Nevertheless,the research will focus on motivating factors that may lead toparental involvement in education through examining the barriersfaced by parents. However, to acquire such information, the researchwill use questionnaires to determine the parent’s currentperspective on the topic and whether or not they would like to beinvolved. Similarly, the acquisition of such information may occurfrom personal observations, reflections, volunteer trackers and homeactivity logs (Richardson and Grose, 2013). Besides, monitoring ofthe home-based involvement would require home event logs indicatingthe various ways in which parent could intensify their involvement intheir children’s education. The records would include activitiessuch as reading together, practicing skills, frequent communicationwith teachers and discussions of the school day (Richardson andGrose, 2013). Fifteen parents and three tutors will participate inthe pilot project by filling in the questionnaires. The study willfacilitate the assessment of whether logbook processes, as well asother forms of reflection, work for parents and teachers regardinghow they incorporate these processes more efficiently. It will alsohelp the teachers in assessing the effectiveness of the initialassessment and pathway process through reflecting parts of their taskin child development (Richardson and Grose, 2013).

Mostimportantly, the role of a teacher in acquiring the informationincludes a weekly volunteer tracker that helps in trailing thefrequency of parental involvement in the classroom. This would befollowed closely by the duration of the volunteering session as wellas a description of the activities they participated. According toprevious research, successful parental involvement requires activeand ongoing participation in the child’s education through thedemonstration of the commitment to engagement in communication andincorporation into the learning process (Skene, 2012). However, theachievement of such factors encounters challenges such as theperception by schools that most parents does not want to be involved.The problems occur in the fact that most parents lack the know how tobecome involved. Parents on their side bring about the challengesthrough their hesitation to participate in the involvement in theirchildren’s education. This causes a disconnection between thefamily and the school based on issues such as lack of time, priorunsatisfactory experiences and school history (Skene, 2012). The roleof teachers in such instances would involve identification ofconcrete ways for activating the relationship between the family andthe school.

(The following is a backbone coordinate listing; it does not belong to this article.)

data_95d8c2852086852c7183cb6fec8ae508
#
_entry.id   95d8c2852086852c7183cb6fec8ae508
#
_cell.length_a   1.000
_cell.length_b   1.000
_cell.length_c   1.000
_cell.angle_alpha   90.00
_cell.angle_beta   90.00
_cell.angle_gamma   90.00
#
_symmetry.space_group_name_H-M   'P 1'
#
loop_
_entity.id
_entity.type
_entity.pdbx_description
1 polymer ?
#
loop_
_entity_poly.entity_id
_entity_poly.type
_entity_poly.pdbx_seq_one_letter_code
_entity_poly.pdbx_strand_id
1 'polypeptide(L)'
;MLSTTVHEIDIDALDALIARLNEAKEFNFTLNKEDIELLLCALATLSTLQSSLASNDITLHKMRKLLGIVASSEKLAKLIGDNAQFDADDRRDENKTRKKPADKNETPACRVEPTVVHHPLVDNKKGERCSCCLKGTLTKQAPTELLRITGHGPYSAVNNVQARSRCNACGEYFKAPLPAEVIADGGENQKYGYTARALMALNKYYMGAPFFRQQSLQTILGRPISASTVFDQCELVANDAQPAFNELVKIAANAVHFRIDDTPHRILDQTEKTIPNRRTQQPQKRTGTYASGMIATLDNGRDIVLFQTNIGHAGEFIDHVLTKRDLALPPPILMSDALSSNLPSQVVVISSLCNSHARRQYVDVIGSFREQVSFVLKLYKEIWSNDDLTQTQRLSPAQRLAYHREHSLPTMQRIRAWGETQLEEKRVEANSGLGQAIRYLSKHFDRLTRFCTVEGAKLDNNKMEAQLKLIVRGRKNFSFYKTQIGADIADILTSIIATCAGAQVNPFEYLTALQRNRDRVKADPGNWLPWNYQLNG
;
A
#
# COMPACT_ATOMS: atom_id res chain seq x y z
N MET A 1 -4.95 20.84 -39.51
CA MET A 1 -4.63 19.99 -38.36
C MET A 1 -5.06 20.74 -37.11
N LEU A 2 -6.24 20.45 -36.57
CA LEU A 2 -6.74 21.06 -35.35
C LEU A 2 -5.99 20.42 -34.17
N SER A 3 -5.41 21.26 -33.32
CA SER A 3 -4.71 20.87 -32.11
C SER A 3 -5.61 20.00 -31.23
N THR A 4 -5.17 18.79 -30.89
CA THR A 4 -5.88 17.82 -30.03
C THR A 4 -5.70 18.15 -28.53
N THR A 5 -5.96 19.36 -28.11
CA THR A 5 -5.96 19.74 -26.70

Mostradically, the role of teachers in realizing the program goals wouldrequire the determination of means of enhancing the lives of thechildren through their education. Teachers would thus needempowerment in their ability to collect and use information in makinginformed decisions regarding their students and the school (Ordway etal. 2014). In this stage, teachers should focus on improving thecommunication through structures aimed at ensuring that feedback fromparents becomes actively solicited. These would involve effectiveparent involvement programs that focus on parenting skills designedto assisting parents with understanding the learning needs of theirchildren. These would be followed closely by programs emphasizing onhome-based learning strategies engaging the children and the familywith the school work (Ordway et al. 2014).


Ordway,&nbspM.&nbspR.,Sadler,&nbspL.&nbspS., Dixon,&nbspJ., &amp Slade,&nbspA. (2014).Parental reflective functioning: analysis and promotion of theconcept of pediatric nursing.&nbspJClin Nurs,&nbsp23(23-24),3490-3500. doi:10.1111/jocn.12600

Richardson,&nbspJ.,&amp Grose,&nbspJ. (2013). An action learning approach topartnership in community development: a reflection on the researchprocess.&nbspActionLearning: Research and Practice,&nbsp10(3),254-263. doi:10.1080/14767333.2013.840060

Skene,&nbspC.(2012). Parental involvement in neonatal pain management: reflectingon the researcher-practitioner role.&nbspNurseResearcher,&nbsp19(4),27-30. doi:10.7748/nr2012.